We are getting to the end of this tutorial. We have created our Revit model. We have the plan views, elevation views, section views, schedules, and you might already experiment with perspective views. This is the basic information we can present in a sheet.
I consider the basic tutorial ends here. There are more, but we will discuss them separately. I will post them under Revit tips, not in tutorial anymore.
Now, we will prepare our views, and placing them on a sheet. Then, we will plot it.
Preparing your Views
Let’s make a checklist. There are 3 things you need to consider before placing your view on a sheet. Open your 1st-floor plan.
- Check your view name. This view name will be used as your view title.
- Check your view scale, change the scale if necessary. We use 1:100 at the moment. But if you want to use another scale, change it now.
- Check your annotations. If you change your scale, you might see the annotation doesn’t appear properly. Either too close to each other, or too far.
- Check your view crop region.
Checking your Crop Region
You can show/hide your crop region by clicking the button under your views.
Click and drag the crop region control until you get what you want. This is similar to arrange your viewport in AutoCAD. Make the crop region close enough to your model.
Do it for every view you want to place on sheet.
Placing Views on Sheet
Before we place views on our sheet, we need to create a sheet. You can create a new sheet from view tab, sheet composition panel.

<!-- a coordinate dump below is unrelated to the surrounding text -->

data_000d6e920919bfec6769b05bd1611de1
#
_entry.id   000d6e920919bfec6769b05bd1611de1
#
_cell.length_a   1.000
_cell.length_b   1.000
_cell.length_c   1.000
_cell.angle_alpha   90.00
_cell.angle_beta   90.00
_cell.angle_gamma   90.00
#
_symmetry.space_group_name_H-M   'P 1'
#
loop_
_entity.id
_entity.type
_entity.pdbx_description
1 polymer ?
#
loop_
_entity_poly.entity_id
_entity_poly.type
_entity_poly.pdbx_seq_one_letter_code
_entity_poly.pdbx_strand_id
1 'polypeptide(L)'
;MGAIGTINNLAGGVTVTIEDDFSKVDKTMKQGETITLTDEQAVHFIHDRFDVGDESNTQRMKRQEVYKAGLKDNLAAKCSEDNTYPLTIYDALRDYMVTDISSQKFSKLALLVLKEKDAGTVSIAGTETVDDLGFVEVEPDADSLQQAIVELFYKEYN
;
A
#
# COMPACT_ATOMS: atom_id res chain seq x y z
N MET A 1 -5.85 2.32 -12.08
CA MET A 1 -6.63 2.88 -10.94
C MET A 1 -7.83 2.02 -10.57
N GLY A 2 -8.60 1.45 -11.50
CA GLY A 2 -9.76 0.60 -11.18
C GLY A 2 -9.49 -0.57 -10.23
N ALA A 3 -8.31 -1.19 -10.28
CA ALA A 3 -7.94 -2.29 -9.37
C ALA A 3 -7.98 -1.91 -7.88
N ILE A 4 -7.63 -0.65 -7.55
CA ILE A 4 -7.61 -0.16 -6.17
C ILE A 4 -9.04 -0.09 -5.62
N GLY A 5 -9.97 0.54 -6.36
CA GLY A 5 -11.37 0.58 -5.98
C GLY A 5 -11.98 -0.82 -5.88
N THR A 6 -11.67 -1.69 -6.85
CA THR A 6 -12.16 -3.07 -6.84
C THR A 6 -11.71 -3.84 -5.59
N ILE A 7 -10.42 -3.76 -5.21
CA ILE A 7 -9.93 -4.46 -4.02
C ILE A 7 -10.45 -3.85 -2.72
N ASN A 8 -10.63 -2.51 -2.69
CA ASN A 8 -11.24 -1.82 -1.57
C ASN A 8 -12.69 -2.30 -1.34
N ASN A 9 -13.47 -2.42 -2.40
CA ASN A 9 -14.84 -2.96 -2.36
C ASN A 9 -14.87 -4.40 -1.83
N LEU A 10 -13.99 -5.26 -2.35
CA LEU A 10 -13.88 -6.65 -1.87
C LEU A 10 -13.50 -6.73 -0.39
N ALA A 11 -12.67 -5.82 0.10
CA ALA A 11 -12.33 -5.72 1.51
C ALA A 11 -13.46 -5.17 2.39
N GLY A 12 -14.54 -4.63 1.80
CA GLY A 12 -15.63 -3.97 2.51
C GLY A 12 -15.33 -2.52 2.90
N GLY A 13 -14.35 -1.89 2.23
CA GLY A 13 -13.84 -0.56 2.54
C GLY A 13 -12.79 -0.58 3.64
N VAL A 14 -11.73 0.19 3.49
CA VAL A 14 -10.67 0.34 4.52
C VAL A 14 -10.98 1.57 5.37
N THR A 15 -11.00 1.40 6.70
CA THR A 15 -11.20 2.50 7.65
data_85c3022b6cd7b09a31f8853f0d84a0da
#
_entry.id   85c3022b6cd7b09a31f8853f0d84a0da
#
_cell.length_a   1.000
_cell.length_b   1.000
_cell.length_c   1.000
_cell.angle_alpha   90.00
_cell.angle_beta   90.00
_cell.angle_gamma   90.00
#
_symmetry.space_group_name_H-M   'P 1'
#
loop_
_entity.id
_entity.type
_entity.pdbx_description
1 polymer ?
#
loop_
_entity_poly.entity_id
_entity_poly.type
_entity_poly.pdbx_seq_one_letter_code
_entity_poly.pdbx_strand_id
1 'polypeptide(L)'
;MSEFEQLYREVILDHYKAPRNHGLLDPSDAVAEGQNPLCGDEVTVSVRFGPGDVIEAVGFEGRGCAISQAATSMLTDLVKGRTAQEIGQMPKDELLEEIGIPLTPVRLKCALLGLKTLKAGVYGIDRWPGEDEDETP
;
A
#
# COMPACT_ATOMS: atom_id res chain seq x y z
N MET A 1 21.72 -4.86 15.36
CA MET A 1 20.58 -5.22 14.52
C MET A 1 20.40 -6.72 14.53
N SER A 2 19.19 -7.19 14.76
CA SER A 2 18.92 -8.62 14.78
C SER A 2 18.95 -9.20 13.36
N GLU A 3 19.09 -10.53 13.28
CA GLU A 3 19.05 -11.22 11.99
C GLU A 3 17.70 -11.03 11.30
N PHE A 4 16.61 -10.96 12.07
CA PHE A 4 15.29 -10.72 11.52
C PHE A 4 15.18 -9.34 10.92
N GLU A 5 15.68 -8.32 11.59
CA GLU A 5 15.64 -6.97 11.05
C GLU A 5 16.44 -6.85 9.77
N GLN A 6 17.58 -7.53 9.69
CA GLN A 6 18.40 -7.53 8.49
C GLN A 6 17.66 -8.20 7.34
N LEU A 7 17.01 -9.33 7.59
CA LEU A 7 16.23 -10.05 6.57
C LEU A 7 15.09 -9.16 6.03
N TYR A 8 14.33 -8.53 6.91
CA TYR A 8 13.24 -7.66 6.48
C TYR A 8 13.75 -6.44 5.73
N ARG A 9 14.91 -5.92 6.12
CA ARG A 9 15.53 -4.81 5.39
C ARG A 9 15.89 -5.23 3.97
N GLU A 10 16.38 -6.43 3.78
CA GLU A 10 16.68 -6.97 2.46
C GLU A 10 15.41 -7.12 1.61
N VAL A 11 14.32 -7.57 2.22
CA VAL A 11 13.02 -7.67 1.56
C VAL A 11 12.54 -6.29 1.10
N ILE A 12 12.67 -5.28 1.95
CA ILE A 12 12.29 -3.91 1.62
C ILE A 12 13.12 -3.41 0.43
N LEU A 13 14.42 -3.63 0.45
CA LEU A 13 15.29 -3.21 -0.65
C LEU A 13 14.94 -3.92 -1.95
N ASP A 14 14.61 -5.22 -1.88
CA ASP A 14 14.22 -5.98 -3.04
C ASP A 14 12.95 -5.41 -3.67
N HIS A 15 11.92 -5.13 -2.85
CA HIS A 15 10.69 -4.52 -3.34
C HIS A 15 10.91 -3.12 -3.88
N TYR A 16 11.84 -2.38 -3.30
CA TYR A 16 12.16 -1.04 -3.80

Revit will open a dialog box, asking you to select a title block. By default, you will only see one title block: A1 Metric (or A1 maybe, if you use imperial). Select it, and click OK.
Revit will automatically open the new sheet, and the view button in the sheet composition panel become available.
Click it, select your view. Let’s place the 1st Floor Plan. Click the add view to sheet, and click your pointer at your desired location. Easy right?
But it’s not fun. People always like to show some magic, especially when you are doing a presentation. You can also click and drag a view name to your sheet from the project browser!
Place every view you want. Plans, 3D, schedules, etc!
Creating the Revit model might be a bit hard to learn. But placing views is easy :)
Now pay attention to your section and elevation symbol. Revit will automatically renumber the reference and sheet number! Now we start talking about BIM. Change your sheet number, and see that this reference number will be also updated!
Printing Your Sheets
You can plot them using the same tool like any other Windows application: the print button or [ctrl] + P.
There are some options in the Print dialog box, but I think they are not really different from other applications. Play around with them, use DWF or PDF as the output, so you won’t waste paper until you are certain you are going to plot it.
*You can purchase this tutorial compilation in an e-book. Find out the books in our E-Store.